As a start, DWS must be part of ensuring that local governments have sufficient technical skills and expertise as well as providing municipalities with sufficient assistance in financial management capacity. Where pollution is a result of negligence, consequence management should be considered, as pollution is deemed a criminal offence under national water legislation. As ordinary citizens, we want to see people paying the price for polluting — whether this is through jail or fines. There must be better enforcement of laws and legislation.

One way that this could be done is for DWS to increase the number of environmental management inspectorates to build a strong Blue Scorpions unit that has the same power to investigate, administer and enforce as the Green Scorpions, but focused on water. The Green Scorpions — or environmental management inspectors (EMIs) — fall under the Department of Forestry, Fisheries and Environment. There are more than 3,000 across the different spheres of government who have the powers to investigate, enforce, issue compliance notices and directives.

The equivalent structure to deal with water is commonly known as the Blue Scorpions. The Blue Scorpions is the core regulatory component within the DWS that was set up to ensure the protection of all water resources in the country, as well as the enforcement of all water and sanitation laws and regulations.

Compared to the 3,000 Green Scorpions, there are fewer than 30 Blue Scorpions.

It is hard not to conclude that water-related offences are not acknowledged as serious crimes. Evidence suggests that people would rather break the law, as the fines are not high enough to deter people, but are a mere slap on the wrist. Polluters must realise that they cannot continue to act with impunity.

There needs to be an open, trusted and transparent approach to managing water resources that includes publishing regular Blue and Green Drop reports. Earlier this year, the DWS told the Portfolio Committee on Water and Sanitation that 998 waste retrieval projects had been audited and that Green Drop reports on these would be released in March 2022.

In this regard, it is good news that the DWS will be releasing the reports on wastewater quality — but we wait to hear about the release of the Blue Drop reports (drinking water quality). Both reports were abandoned about six years ago by then minister Nomvula Mokonyane because the reports exposed the dire state of water management by the government.

We know there are problems, but we must stop hiding from them and fix them.

Let’s tap into private sector skills to turn around dysfunctional municipal water and sanitation systems. There are many retired engineers, technicians and plumbers who should be called on to volunteer and share their knowledge and experience to build local capacity and skills.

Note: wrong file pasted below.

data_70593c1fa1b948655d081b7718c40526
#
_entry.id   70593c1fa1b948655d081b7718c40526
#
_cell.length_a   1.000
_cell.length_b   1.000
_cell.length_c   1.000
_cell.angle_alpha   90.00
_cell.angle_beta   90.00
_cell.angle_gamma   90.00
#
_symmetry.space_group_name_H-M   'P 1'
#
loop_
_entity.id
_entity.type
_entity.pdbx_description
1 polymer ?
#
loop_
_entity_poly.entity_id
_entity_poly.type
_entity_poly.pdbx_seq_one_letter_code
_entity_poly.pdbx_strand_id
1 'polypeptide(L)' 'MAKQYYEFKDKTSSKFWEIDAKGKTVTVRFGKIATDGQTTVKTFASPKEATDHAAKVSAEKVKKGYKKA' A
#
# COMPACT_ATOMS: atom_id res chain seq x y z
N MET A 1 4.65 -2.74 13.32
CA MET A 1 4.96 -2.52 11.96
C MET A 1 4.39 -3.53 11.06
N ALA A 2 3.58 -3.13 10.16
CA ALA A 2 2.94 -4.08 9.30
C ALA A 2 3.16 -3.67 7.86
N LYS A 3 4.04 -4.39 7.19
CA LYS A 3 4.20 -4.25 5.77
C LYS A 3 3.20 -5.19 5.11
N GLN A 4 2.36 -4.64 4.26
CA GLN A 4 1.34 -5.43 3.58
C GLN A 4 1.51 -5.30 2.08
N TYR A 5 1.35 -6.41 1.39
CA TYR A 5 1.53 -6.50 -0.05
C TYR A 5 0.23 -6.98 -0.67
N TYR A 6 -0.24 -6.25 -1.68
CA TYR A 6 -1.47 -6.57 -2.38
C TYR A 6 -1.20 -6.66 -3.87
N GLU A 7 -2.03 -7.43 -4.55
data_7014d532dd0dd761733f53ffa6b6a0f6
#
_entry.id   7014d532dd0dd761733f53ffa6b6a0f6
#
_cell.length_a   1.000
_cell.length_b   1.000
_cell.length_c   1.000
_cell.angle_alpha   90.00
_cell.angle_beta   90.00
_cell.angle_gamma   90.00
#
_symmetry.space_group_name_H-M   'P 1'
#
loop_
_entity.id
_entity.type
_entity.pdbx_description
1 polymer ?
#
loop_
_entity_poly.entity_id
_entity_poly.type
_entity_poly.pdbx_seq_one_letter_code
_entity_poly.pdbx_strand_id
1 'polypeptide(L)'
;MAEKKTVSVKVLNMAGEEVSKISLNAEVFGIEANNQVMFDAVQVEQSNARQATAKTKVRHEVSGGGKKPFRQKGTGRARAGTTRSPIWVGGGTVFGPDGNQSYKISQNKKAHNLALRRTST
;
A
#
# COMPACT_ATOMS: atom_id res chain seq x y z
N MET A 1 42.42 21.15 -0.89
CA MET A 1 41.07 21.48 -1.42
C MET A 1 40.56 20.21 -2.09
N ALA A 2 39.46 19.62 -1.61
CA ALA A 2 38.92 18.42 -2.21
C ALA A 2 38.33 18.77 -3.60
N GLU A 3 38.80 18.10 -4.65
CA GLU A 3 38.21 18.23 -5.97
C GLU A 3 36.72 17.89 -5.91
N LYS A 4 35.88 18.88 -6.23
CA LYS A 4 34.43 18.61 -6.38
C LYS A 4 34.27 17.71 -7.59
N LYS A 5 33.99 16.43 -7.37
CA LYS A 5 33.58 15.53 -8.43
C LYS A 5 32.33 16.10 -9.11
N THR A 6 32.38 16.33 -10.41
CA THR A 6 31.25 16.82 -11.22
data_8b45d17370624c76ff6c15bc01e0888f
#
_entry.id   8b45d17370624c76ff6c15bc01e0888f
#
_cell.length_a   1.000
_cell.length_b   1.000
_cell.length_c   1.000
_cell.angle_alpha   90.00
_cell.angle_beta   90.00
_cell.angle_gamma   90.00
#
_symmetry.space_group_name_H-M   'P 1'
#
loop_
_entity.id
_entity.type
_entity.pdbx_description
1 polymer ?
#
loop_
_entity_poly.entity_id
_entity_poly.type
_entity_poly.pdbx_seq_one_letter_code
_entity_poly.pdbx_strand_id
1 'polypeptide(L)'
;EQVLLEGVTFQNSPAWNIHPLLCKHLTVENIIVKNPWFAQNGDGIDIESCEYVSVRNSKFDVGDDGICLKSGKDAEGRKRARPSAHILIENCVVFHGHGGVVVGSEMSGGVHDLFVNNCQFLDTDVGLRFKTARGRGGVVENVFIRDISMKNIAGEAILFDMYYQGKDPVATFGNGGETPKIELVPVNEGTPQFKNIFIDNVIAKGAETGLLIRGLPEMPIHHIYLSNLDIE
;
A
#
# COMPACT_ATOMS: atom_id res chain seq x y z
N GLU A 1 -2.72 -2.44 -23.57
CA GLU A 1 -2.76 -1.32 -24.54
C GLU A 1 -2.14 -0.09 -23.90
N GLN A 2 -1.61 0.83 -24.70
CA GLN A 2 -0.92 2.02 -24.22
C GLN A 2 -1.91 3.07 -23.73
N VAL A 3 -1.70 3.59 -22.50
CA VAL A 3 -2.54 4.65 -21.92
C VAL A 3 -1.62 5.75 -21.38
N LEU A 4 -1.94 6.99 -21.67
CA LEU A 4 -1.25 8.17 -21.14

The examples of people coming together to fix their towns are growing, as seen in Harrismith, Delmas and Senekal. In some cases, people had to go to court to be allowed to fix their towns because of local government policies. This must be reviewed to encourage activism and volunteerism.

There is a growing number of activist citizen science groups and water warriors across the country who can act as watchdogs and contribute to protecting and monitoring the quality of our water resources.

A new initiative by the Organisation Undoing Tax Abuse called WaterCAN has been established to build a network of citizen scientists, develop a central portal for water data and build national collaboration to hold authorities to account where necessary. The key pillars of WaterCAN are research, citizen science, advocacy and, where needed, litigation.

In the areas where water quality standards in both rivers and drinking systems do not meet standards, a prescribed and coordinated process will be developed and followed to have the issue addressed by the relevant authority.

Given the extent of the pollution, it is clear that there will be a need for huge amounts of money to deal with failing infrastructure and lack of skills, but this may be a small investment in relation to the significant consequences we may face if we don’t act now. It is understood that this will take time.

In the interim, let’s arm citizens with a process to go out and test water, share the data and use this information to develop a greater voice and action to ensure that our water decisions are no longer just in the hands of a few.

It is a problem that affects us all and cannot be fixed by just one sector of society.